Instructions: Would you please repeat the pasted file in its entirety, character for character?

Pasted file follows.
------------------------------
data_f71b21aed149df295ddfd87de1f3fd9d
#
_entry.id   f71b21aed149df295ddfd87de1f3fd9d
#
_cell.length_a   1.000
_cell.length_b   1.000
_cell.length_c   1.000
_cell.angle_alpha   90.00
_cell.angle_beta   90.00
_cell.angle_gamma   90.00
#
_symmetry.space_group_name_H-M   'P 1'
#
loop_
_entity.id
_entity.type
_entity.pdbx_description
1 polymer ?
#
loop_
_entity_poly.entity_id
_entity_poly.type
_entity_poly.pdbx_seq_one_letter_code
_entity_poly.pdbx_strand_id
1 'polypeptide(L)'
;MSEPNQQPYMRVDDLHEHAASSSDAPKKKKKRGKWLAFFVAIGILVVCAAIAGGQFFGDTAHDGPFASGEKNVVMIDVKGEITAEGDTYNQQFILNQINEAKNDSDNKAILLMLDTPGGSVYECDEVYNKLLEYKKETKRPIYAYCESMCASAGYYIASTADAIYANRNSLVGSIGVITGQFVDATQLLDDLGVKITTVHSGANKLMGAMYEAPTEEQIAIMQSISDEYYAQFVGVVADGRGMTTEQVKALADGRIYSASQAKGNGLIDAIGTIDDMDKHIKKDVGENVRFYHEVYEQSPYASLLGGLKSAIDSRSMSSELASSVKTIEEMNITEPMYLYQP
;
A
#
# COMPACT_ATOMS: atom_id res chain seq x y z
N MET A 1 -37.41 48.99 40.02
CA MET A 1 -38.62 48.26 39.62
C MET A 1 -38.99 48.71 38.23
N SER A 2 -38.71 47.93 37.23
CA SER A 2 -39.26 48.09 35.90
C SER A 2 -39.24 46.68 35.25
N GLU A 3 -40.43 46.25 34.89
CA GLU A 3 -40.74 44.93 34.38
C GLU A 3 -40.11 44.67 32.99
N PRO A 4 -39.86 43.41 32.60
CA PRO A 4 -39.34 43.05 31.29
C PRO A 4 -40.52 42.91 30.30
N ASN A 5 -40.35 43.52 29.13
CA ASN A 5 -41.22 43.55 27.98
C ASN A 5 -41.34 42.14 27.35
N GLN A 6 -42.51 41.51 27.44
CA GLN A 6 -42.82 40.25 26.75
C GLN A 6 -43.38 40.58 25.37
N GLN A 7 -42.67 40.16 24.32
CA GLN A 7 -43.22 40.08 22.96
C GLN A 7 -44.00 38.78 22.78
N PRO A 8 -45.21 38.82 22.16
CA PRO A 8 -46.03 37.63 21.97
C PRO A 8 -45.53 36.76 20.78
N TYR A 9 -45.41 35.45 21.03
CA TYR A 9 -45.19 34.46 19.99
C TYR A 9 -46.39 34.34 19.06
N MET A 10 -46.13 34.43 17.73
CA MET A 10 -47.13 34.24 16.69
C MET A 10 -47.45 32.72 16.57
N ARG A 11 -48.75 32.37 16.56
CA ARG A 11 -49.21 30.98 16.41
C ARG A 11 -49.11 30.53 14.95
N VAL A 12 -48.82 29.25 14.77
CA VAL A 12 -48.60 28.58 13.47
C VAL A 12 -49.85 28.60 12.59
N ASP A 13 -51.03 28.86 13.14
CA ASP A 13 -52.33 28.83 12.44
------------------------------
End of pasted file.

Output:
data_f71b21aed149df295ddfd87de1f3fd9d
#
_entry.id   f71b21aed149df295ddfd87de1f3fd9d
#
_cell.length_a   1.000
_cell.length_b   1.000
_cell.length_c   1.000
_cell.angle_alpha   90.00
_cell.angle_beta   90.00
_cell.angle_gamma   90.00
#
_symmetry.space_group_name_H-M   'P 1'
#
loop_
_entity.id
_entity.type
_entity.pdbx_description
1 polymer ?
#
loop_
_entity_poly.entity_id
_entity_poly.type
_entity_poly.pdbx_seq_one_letter_code
_entity_poly.pdbx_strand_id
1 'polypeptide(L)'
;MSEPNQQPYMRVDDLHEHAASSSDAPKKKKKRGKWLAFFVAIGILVVCAAIAGGQFFGDTAHDGPFASGEKNVVMIDVKGEITAEGDTYNQQFILNQINEAKNDSDNKAILLMLDTPGGSVYECDEVYNKLLEYKKETKRPIYAYCESMCASAGYYIASTADAIYANRNSLVGSIGVITGQFVDATQLLDDLGVKITTVHSGANKLMGAMYEAPTEEQIAIMQSISDEYYAQFVGVVADGRGMTTEQVKALADGRIYSASQAKGNGLIDAIGTIDDMDKHIKKDVGENVRFYHEVYEQSPYASLLGGLKSAIDSRSMSSELASSVKTIEEMNITEPMYLYQP
;
A
#
# COMPACT_ATOMS: atom_id res chain seq x y z
N MET A 1 -37.41 48.99 40.02
CA MET A 1 -38.62 48.26 39.62
C MET A 1 -38.99 48.71 38.23
N SER A 2 -38.71 47.93 37.23
CA SER A 2 -39.26 48.09 35.90
C SER A 2 -39.24 46.68 35.25
N GLU A 3 -40.43 46.25 34.89
CA GLU A 3 -40.74 44.93 34.38
C GLU A 3 -40.11 44.67 32.99
N PRO A 4 -39.86 43.41 32.60
CA PRO A 4 -39.34 43.05 31.29
C PRO A 4 -40.52 42.91 30.30
N ASN A 5 -40.35 43.52 29.13
CA ASN A 5 -41.22 43.55 27.98
C ASN A 5 -41.34 42.14 27.35
N GLN A 6 -42.51 41.51 27.44
CA GLN A 6 -42.82 40.25 26.75
C GLN A 6 -43.38 40.58 25.37
N GLN A 7 -42.67 40.16 24.32
CA GLN A 7 -43.22 40.08 22.96
C GLN A 7 -44.00 38.78 22.78
N PRO A 8 -45.21 38.82 22.16
CA PRO A 8 -46.03 37.63 21.97
C PRO A 8 -45.53 36.76 20.78
N TYR A 9 -45.41 35.45 21.03
CA TYR A 9 -45.19 34.46 19.99
C TYR A 9 -46.39 34.34 19.06
N MET A 10 -46.13 34.43 17.73
CA MET A 10 -47.13 34.24 16.69
C MET A 10 -47.45 32.72 16.57
N ARG A 11 -48.75 32.37 16.56
CA ARG A 11 -49.21 30.98 16.41
C ARG A 11 -49.11 30.53 14.95
N VAL A 12 -48.82 29.25 14.77
CA VAL A 12 -48.60 28.58 13.47
C VAL A 12 -49.85 28.60 12.59
N ASP A 13 -51.03 28.86 13.14
CA ASP A 13 -52.33 28.83 12.44